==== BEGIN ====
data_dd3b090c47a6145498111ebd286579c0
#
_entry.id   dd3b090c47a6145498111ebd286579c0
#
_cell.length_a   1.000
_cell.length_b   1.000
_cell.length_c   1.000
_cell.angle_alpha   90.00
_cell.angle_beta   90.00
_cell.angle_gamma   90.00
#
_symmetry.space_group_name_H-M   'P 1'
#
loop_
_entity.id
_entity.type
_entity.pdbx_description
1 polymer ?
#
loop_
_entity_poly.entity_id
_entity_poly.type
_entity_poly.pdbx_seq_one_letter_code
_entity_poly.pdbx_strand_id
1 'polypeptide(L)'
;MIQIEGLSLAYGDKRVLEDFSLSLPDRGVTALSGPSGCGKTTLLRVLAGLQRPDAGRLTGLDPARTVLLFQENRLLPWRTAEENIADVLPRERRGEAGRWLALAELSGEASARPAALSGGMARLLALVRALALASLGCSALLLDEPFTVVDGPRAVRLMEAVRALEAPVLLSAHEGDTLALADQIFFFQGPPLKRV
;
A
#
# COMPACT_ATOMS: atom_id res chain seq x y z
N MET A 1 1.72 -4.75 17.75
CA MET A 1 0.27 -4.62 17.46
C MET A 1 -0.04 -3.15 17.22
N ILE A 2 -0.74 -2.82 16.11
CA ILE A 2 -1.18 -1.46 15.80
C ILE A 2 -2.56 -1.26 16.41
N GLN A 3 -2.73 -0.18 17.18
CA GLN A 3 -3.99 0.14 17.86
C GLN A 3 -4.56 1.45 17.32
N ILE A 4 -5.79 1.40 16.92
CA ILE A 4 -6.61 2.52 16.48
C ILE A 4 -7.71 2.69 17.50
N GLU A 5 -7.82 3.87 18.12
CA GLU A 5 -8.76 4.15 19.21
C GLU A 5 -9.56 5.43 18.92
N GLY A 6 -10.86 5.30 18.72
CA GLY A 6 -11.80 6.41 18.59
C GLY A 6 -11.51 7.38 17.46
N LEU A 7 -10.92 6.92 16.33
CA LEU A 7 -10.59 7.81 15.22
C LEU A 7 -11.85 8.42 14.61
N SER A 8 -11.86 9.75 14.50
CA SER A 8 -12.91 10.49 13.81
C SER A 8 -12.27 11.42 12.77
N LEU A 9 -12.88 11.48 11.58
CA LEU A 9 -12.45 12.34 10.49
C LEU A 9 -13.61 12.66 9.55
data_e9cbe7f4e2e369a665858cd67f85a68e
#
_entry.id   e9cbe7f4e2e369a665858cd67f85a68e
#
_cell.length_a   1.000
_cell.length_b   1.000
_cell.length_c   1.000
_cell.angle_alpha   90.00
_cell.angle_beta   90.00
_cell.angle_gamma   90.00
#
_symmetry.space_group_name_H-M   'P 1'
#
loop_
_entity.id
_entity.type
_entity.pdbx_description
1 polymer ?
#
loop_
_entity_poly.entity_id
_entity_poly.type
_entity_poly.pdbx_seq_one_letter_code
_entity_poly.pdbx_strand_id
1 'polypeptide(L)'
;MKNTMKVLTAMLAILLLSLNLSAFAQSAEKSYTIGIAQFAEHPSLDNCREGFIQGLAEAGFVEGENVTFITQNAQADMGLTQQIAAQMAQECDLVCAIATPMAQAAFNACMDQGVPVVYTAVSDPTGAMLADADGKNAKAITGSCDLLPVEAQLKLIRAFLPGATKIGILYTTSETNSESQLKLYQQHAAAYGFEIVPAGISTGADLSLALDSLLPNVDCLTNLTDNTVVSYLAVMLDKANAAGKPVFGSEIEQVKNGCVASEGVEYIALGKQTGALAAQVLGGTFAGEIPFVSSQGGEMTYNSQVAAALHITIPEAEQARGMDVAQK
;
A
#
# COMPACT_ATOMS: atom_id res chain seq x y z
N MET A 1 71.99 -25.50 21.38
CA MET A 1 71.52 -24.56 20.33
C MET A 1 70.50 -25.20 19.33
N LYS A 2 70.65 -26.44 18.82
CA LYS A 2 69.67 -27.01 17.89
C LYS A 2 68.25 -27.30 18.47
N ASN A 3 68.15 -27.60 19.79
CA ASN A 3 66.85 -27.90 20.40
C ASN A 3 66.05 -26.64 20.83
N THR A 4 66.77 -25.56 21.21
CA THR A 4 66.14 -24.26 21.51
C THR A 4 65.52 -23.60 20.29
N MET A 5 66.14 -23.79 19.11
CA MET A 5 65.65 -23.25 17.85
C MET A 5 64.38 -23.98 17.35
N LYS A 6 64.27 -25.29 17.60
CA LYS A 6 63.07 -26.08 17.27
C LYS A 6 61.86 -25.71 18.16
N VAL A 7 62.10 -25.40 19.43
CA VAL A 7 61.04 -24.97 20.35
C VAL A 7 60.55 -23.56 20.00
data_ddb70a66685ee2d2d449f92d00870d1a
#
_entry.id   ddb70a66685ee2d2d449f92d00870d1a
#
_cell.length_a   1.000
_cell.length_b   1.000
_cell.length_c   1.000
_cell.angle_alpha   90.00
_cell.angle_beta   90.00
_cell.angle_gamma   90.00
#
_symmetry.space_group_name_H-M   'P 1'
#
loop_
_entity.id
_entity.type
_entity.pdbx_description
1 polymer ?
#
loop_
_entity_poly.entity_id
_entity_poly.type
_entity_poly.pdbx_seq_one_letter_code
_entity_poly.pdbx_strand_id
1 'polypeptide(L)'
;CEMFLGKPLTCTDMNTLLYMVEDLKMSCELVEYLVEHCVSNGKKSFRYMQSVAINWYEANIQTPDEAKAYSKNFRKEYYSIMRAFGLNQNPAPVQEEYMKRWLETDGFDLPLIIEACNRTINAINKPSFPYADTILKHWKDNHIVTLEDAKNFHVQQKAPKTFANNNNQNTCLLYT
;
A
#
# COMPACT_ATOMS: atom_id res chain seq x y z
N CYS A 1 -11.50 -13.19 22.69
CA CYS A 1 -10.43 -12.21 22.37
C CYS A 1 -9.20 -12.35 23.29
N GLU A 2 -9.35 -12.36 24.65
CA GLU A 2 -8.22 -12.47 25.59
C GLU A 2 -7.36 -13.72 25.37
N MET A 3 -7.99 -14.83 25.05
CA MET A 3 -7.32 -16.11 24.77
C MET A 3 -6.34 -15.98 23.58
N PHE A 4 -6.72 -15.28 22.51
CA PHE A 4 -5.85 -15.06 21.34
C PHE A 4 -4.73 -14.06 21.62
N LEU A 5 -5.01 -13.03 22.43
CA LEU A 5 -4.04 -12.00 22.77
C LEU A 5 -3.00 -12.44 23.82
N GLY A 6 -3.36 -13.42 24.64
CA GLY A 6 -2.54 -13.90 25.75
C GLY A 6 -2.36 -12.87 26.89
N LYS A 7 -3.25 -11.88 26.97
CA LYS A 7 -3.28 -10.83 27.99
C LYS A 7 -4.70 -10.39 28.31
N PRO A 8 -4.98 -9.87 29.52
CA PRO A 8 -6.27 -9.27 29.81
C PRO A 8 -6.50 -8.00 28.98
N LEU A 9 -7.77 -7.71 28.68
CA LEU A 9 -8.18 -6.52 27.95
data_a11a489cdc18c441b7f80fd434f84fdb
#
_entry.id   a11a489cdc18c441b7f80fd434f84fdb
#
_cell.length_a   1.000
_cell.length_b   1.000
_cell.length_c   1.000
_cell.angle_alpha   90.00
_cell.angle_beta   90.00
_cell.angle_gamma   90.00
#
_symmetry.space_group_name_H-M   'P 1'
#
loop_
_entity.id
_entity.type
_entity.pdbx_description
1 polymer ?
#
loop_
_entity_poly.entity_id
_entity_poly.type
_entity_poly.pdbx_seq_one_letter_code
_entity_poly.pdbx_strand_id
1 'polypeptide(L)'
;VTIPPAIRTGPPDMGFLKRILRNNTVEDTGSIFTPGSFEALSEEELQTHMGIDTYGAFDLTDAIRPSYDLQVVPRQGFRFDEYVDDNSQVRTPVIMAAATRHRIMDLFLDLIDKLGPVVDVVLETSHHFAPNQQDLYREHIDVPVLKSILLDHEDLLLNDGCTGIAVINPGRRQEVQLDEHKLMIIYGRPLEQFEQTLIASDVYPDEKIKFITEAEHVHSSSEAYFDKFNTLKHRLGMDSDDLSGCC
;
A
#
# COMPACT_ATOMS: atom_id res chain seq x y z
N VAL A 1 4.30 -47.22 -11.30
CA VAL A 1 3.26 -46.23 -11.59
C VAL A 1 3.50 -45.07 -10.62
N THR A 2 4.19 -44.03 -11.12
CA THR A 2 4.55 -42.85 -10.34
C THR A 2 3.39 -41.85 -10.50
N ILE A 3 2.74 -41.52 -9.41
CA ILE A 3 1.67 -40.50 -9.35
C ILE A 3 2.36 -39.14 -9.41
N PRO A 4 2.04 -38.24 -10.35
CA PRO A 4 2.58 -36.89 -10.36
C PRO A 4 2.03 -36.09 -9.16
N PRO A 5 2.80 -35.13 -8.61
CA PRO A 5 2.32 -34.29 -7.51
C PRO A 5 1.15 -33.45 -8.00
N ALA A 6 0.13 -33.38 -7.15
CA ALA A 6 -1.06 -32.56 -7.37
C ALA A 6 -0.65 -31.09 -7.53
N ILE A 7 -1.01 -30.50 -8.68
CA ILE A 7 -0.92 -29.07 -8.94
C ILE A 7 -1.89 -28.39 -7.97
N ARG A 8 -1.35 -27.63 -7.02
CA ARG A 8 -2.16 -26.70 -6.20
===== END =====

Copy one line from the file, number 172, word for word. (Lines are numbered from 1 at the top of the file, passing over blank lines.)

_cell.angle_alpha   90.00